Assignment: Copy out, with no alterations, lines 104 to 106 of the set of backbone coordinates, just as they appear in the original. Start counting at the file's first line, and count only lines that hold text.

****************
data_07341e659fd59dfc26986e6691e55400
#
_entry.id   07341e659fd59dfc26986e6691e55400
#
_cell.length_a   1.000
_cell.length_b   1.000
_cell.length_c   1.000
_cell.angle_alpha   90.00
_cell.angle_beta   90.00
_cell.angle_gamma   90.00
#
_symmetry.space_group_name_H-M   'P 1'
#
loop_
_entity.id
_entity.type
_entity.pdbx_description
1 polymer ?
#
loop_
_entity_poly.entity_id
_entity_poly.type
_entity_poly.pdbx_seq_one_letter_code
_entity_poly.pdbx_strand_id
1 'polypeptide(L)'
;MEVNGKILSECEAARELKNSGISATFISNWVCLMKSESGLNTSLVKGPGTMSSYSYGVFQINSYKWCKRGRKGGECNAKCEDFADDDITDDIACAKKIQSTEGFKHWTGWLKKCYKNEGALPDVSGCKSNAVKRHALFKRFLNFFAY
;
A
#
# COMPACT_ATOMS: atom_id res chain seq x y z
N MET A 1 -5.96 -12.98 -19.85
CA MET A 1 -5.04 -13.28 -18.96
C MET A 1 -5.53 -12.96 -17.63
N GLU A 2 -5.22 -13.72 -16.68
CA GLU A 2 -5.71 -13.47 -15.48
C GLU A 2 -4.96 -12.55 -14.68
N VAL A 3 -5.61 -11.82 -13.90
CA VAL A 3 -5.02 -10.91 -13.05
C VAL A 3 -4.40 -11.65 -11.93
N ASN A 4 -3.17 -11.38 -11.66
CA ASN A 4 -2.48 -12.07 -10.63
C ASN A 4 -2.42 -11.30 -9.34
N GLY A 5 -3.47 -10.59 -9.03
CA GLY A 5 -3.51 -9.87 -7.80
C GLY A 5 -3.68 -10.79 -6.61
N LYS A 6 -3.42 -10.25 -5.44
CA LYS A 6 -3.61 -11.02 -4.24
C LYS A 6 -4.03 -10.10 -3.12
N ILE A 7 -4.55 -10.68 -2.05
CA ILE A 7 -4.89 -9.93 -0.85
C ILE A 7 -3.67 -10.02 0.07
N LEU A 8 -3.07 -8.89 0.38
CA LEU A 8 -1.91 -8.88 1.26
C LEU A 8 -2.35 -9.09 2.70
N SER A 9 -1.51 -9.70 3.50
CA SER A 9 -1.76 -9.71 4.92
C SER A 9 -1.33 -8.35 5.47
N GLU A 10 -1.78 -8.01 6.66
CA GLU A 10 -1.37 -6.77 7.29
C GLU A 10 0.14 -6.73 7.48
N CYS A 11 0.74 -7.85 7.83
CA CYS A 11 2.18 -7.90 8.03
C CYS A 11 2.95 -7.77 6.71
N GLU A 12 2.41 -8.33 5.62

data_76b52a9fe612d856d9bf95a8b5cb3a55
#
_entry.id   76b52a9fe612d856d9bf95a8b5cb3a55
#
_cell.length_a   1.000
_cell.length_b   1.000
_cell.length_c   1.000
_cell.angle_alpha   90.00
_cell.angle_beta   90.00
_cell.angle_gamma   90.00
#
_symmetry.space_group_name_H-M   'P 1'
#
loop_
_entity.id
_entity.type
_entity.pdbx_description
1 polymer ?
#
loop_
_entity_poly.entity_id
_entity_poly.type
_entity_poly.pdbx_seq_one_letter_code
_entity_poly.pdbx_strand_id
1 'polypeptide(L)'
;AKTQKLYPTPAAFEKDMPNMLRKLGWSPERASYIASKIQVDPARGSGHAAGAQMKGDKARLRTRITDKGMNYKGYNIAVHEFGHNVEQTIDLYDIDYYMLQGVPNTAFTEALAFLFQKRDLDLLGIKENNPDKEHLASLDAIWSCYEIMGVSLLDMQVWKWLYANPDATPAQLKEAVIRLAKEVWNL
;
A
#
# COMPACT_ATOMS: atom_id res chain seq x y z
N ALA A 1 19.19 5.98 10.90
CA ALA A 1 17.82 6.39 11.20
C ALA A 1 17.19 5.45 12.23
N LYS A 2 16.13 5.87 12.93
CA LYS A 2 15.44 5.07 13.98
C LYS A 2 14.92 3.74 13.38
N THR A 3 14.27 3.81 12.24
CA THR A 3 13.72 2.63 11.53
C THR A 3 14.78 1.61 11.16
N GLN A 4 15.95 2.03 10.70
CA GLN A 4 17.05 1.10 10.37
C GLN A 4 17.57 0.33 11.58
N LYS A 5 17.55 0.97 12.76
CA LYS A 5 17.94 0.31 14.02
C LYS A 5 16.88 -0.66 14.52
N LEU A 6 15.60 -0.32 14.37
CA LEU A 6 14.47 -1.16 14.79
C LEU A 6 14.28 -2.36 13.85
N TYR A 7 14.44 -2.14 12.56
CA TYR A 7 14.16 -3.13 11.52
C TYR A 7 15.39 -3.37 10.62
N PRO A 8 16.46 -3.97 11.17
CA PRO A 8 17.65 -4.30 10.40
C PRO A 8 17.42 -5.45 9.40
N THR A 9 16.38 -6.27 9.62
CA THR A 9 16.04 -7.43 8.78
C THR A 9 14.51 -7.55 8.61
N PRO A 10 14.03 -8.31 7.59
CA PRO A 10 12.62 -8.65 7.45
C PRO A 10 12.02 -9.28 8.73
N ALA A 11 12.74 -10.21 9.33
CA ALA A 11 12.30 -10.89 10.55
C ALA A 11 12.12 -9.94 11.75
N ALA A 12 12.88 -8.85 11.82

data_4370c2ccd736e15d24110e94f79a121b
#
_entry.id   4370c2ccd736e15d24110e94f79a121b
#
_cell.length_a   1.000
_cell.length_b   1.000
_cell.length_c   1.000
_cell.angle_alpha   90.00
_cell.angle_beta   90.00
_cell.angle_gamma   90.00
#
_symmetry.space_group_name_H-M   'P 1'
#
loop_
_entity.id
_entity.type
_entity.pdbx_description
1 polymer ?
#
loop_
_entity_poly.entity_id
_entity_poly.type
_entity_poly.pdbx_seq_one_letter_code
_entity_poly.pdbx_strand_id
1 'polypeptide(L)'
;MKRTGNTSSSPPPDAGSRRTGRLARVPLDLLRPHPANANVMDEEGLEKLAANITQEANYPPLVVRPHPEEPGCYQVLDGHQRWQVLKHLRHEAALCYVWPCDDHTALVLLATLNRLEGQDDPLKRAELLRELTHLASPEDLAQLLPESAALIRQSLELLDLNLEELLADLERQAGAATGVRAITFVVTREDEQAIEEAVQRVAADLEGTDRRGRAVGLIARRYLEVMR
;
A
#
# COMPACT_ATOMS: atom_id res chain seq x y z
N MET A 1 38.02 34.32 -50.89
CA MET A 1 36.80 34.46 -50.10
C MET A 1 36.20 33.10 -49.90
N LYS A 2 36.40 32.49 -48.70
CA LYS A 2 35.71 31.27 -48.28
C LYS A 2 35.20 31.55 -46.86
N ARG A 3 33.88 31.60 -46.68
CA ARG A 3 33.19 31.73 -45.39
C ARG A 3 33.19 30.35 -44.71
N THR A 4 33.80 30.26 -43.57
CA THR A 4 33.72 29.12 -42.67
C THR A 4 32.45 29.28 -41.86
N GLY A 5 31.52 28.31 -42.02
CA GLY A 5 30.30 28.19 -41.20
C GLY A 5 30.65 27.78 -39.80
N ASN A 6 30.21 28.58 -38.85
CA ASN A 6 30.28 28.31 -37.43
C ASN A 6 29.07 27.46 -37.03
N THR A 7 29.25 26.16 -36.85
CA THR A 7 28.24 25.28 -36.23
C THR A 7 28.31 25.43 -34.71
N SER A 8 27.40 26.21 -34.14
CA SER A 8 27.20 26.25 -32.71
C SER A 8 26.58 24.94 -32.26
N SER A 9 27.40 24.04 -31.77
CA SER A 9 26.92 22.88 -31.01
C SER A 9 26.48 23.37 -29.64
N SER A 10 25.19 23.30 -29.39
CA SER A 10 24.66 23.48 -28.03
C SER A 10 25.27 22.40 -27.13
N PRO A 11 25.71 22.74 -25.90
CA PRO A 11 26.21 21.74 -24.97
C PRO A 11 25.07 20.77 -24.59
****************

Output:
N GLN A 4 15.95 2.03 10.70
CA GLN A 4 17.05 1.10 10.37
C GLN A 4 17.57 0.33 11.58